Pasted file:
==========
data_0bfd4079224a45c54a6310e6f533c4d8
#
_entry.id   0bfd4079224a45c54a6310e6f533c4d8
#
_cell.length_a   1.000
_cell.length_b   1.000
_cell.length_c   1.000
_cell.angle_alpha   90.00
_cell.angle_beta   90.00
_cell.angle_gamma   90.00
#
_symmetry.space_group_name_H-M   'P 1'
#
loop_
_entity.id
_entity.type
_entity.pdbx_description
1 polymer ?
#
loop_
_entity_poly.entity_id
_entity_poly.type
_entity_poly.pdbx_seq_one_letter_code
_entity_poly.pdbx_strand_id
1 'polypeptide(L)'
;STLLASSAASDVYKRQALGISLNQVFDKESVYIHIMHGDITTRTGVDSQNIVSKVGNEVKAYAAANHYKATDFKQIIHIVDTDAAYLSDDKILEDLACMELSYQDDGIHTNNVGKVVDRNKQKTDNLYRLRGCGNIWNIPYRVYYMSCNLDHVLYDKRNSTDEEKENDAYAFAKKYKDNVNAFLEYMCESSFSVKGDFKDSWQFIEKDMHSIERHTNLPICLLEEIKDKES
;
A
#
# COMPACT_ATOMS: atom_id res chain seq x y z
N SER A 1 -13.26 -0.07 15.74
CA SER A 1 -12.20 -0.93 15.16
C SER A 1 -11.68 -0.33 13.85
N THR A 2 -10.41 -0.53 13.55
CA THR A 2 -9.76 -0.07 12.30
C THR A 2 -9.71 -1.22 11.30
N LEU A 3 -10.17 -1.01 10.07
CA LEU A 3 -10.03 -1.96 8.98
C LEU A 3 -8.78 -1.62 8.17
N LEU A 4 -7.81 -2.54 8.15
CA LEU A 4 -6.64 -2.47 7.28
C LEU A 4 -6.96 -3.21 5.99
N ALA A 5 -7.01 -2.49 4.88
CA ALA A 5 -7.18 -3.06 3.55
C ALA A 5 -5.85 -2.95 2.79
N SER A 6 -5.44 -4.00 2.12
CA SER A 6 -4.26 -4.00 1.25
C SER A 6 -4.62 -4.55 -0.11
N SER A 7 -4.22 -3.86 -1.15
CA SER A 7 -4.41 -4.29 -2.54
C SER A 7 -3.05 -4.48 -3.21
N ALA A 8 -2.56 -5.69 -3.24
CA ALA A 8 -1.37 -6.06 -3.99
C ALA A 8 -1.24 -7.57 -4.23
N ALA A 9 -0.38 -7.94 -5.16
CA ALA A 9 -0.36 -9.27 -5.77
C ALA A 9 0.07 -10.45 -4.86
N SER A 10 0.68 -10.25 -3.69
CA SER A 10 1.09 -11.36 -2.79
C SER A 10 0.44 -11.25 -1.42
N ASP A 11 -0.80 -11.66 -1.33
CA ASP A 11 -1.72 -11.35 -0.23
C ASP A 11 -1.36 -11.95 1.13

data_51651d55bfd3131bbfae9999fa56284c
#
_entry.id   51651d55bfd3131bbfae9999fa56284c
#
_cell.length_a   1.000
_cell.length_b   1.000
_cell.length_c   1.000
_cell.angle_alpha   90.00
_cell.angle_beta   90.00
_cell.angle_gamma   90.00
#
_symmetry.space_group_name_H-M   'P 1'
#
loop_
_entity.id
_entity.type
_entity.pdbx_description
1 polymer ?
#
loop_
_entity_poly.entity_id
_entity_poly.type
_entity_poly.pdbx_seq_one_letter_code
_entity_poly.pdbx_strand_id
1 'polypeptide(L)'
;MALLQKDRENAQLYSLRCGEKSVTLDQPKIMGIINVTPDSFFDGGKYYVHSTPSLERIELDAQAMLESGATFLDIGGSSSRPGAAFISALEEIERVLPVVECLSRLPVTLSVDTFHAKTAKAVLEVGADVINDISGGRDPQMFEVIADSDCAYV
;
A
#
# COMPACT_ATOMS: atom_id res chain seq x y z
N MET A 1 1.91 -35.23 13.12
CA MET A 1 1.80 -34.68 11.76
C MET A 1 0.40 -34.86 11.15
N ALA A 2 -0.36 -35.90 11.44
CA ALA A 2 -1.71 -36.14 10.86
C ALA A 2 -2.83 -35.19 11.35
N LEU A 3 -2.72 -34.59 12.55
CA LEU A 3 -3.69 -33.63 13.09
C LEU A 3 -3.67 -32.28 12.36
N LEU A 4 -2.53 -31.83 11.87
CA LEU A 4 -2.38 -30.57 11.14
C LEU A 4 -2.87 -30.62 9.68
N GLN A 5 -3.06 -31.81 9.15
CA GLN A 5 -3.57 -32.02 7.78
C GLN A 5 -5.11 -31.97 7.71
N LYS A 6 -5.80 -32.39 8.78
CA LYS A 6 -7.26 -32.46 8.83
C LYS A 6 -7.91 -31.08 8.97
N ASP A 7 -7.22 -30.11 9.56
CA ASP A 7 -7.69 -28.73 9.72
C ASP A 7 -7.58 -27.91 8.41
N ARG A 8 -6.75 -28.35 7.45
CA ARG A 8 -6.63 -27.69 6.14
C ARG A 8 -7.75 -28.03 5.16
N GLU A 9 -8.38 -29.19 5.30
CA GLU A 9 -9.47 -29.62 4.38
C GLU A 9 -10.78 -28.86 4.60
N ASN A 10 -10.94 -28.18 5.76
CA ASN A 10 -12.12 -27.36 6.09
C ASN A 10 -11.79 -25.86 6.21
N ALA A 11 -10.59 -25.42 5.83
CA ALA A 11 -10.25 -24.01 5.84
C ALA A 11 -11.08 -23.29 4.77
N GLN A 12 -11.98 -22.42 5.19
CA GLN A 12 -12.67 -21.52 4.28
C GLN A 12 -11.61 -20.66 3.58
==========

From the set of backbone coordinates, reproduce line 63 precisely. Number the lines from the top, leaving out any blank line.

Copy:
C ASP A 11 -1.36 -11.95 1.13